In 2013 the economic growth will be attributable to domestic demand
The Ministry of Economy’s plans for 2013 indicate that the old ways to accelerate the economic growth will be used. The risks of external markets shrinking and vague shapes of the ‘new’ economic policy imply that projected parameters may not be achieved.
Last week, the Ministry of Economy published a report by Economy Minister Nikolai Snopkov “Projected social and economic development of Belarus in 2013”.
The Ministry of Economy plans to base the Belarusian economic development until 2015 mainly on the growth in domestic demand. A detailed diagram of projected economic growth in 2013 by economy sectors shows that old methods, proven by time and repeated devaluations will apply to pump the GDP up. Growth of the added value in construction is projected at 8%.
Construction workers’ salary increases, used to retain workers, will impact on the cost of a square meter. Increased housing construction plans will require additional loans, mostly on preferential terms as the population cannot cover the construction costs from their own savings. In previous years this has resulted in the emission pumping of the economy and economic imbalances. The repetition of this scenario is highly probable. If there is a serious resistance to increasing of the preferential lending, this growth level will be unattainable.
Trade growth by 11% indicates a possible increase in incomes due to higher wages. This will impact on the growth of costs at industrial enterprises and the current trend (loss of traditional markets and even of some partners) may deteriorate due to the decreased competitiveness in foreign markets. Against the background of the possible crisis, even 3.7% export growth is questionable. The suspended solvent sales will not allow for the chemical industry’s growth up to 13% in the coming year.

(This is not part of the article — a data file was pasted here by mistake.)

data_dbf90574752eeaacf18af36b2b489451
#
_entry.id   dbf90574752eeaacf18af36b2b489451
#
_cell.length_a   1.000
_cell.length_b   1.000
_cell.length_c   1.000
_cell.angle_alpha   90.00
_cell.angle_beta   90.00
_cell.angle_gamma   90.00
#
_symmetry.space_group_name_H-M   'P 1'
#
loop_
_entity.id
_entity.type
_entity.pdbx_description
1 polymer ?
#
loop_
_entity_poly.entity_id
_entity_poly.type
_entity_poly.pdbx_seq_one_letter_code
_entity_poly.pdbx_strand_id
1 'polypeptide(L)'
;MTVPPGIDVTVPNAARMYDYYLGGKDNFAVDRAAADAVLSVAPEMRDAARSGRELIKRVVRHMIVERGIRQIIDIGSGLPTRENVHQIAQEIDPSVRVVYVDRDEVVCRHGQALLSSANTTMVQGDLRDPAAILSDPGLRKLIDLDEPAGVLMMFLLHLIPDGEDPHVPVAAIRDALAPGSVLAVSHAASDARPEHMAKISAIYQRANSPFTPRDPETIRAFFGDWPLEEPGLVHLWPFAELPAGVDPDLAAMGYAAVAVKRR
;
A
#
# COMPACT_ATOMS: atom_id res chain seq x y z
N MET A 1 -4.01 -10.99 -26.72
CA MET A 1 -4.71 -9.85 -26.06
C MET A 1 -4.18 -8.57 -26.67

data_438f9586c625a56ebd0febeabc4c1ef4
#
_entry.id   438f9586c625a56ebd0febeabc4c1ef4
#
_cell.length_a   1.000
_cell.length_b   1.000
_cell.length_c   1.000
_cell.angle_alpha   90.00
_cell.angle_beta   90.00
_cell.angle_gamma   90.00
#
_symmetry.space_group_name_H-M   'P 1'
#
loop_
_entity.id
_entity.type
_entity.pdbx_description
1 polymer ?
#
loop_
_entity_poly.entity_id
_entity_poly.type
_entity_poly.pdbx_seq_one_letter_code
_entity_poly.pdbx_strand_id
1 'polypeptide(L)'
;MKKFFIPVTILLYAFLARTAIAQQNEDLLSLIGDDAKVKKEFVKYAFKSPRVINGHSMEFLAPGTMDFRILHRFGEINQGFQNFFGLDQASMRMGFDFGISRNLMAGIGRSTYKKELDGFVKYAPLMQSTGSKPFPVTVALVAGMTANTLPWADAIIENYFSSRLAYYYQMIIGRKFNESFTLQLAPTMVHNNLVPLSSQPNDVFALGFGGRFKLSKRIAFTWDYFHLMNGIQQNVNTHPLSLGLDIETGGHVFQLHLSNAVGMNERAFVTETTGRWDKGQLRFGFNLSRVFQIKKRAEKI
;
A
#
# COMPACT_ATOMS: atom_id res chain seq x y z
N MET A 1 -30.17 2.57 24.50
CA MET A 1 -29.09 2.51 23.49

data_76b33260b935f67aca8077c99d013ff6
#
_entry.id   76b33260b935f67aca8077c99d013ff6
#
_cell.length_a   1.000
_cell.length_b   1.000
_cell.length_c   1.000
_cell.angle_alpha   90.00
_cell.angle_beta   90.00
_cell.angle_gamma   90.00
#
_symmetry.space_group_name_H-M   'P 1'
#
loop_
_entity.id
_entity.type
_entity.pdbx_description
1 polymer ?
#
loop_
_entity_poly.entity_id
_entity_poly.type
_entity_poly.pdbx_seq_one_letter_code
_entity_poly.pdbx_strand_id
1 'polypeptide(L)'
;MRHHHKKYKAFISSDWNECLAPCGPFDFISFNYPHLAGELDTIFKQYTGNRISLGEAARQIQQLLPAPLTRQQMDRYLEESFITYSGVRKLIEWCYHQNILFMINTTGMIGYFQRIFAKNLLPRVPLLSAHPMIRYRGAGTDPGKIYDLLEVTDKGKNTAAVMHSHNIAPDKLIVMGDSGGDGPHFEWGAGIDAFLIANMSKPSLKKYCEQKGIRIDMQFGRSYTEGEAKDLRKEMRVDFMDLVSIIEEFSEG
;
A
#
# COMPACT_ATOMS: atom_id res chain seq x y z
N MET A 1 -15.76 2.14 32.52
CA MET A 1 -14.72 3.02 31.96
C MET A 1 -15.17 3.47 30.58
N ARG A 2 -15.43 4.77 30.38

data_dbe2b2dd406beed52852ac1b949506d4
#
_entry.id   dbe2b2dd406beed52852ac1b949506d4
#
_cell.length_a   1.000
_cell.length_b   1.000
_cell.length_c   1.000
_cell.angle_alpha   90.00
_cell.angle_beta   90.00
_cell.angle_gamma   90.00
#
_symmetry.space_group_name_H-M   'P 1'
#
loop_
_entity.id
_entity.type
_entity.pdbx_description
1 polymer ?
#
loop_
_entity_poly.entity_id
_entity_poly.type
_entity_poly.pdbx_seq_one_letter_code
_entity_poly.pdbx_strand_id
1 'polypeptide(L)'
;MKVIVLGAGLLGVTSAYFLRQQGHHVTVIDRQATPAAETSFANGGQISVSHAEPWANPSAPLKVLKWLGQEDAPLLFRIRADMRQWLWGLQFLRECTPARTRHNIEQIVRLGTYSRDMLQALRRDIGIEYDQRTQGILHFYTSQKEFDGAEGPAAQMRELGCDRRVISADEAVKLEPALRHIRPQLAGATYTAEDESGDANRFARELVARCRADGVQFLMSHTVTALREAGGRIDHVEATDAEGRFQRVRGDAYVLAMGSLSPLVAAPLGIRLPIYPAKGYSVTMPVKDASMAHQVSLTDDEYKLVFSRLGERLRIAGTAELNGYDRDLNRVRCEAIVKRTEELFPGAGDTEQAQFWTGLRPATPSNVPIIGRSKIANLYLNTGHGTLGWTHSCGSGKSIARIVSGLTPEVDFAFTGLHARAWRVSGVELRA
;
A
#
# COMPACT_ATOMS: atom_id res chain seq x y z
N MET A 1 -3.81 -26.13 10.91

The report is internally inconsistent: on the one hand, it points to a new high-tech sector, which will be created through FDI and on the other hand, it shows a downward trend in the share of high-tech products in all exports. Moreover, the business environment for investments in Belarus is even worse than the Customs Union partner countries. Given the way the existing business liberalization directives are implemented, optimism in this part seems overly ambitious.
Therefore the projected results are hardly achievable. The ‘traditional’ ways of pumping the economic growth carry the risk of 2009 and 2011 crisis recurrence against the background of the due high foreign debt repayments.
President Lukashenka has met with the head of Chechnya Ramzan Kadyrov, who visited Minsk and the Minsk Automobile Plant. Minsk has always sought to have independent links with Russian regional elites, partially, to compensate for the Kremlin's diminishing interest in Belarus. In recent years, Belarus’ contacts with the Russian regions have been extremely intense. However, with some leaders of Russian regions, primarily heads of large republics, communication was more difficult to build. As many analysts in Minsk suggested, Minsk could regard contacts between President Lukashenka and the head of Chechnya as an additional communication channel for relieving tension in relations with the Kremlin. However, most likely, a trusting relationship with Kadyrov is a value for Minsk as such, provided Kadyrov’s broad business and political interests, and a high degree of autonomy for the Chechen leader from the Kremlin.